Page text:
71 screw when set to move longitudinally encounter ed opposing tractive and rollingfor ces. In the diamondscrew tests, it stayed in plac e while the screws rotated. 7.3.2 Dirt. Most of the observations made from testing in grass applied to the testing in dirt. Nonetheless, each configuration performed slightly different in dirt compared to grass. In dirt, the double screw was able to move longitudinally, but it did not perform as well as it did in grass. When it encountered inconsistencies in the dirt, such as small hills or loose patches of dirt, it would slightly alter its path or become immobilized; immobilization was i nfrequent. Lateral locomotion rarely resulted in immobilization, but the double screw followed a wide arc. In addition, when attempting to skidturn, the double screw often became immobilized. In nearly all cases of immobilization, it could be extricate d by lateral or longitudinal locomotion The inline screw behaved similar to the double screw during longitudinal locomotion because it sometimes altered its path or became immobilized when it encountered terrain inconsistencies. During lateral and rotati onal locomotion, no issues were observed. Similarly, the crossscrew performed as it did in grass, except it also did not perform as well longitudinally. There were no cases of the crossscrew becoming immobilized.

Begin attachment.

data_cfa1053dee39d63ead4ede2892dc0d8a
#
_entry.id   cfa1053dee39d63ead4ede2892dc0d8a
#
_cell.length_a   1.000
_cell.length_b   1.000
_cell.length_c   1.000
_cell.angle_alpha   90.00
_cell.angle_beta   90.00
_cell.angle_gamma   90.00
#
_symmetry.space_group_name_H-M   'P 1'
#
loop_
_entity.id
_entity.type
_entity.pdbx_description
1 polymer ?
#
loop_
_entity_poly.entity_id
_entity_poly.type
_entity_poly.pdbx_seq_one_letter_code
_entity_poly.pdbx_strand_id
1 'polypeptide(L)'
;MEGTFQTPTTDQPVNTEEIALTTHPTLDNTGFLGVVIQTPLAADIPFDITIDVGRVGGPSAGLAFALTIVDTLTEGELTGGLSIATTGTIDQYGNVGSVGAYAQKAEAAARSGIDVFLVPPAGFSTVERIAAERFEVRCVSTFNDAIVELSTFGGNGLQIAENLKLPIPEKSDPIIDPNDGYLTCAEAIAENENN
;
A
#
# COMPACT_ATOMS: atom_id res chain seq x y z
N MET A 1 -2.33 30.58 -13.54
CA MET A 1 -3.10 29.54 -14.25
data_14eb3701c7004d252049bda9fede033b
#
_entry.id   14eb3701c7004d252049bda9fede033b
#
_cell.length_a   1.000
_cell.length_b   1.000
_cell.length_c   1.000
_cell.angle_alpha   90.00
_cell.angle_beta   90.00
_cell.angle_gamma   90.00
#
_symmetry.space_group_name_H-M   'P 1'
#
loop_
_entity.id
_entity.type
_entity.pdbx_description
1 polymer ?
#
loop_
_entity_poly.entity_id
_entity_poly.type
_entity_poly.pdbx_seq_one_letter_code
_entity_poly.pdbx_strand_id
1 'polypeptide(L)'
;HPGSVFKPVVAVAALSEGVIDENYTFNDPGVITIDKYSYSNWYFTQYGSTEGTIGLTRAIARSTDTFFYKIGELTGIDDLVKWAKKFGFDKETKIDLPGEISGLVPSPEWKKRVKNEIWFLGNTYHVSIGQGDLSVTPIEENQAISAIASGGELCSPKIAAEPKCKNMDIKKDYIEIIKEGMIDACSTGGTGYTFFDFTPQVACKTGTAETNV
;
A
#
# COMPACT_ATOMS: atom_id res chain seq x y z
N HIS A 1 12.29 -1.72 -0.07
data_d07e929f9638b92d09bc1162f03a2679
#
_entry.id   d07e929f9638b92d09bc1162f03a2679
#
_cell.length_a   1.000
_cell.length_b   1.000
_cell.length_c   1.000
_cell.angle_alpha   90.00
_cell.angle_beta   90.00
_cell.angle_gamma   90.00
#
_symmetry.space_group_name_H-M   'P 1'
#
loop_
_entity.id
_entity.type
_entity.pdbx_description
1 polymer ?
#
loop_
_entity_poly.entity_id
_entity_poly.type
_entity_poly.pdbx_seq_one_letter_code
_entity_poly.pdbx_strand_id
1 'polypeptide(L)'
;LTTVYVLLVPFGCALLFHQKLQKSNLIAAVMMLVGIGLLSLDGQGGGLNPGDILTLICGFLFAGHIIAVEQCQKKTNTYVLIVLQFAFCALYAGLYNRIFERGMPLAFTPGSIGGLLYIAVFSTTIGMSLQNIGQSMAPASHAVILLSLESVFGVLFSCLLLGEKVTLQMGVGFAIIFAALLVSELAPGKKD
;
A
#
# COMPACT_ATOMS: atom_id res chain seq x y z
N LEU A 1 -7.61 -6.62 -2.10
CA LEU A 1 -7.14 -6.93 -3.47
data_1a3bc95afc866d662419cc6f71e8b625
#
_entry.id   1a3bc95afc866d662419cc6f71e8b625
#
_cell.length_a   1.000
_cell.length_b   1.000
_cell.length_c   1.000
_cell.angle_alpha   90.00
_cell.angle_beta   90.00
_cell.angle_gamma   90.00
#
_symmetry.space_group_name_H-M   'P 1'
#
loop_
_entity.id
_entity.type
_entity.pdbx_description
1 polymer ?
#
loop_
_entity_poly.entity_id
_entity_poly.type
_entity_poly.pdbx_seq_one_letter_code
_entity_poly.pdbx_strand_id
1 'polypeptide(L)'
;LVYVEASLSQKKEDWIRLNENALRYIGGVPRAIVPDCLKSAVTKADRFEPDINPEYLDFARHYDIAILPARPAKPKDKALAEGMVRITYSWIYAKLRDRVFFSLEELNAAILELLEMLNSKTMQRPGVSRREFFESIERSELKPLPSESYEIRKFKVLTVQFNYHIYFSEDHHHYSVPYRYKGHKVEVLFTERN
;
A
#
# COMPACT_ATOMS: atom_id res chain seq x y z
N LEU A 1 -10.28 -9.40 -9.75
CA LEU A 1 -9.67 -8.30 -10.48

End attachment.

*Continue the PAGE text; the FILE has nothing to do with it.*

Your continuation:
72 Figure 4 8 : Tracks from the inline scr ew deviating in dirt. Regarding lateral motion, the diamond screw behaved as expected by moving in the proper direction and path with some path deviation due to terrain inconsistency. However, when set to move longitudinally, the diamondscrew behaved much different than in grass. Rather than going nowhere, when set to move forward it attempted to go in reverse and quickly buried itself or deviated its path erratically. In the case of the diamondscrew on dirt, the reverse rollingforces had slightly overcome the forward tractive forces. Finally, when attempting rotation, the diamond screw could make no more than two rotations before becoming immobilized. Since the screws rotated at a fast speed, the diamondscrew may have kicked up the dirt and buried itself when attempting to rotate. It is possible that slowing the RPMs of the screws may resolve the issue of the diamondscrew burying itself during rotation.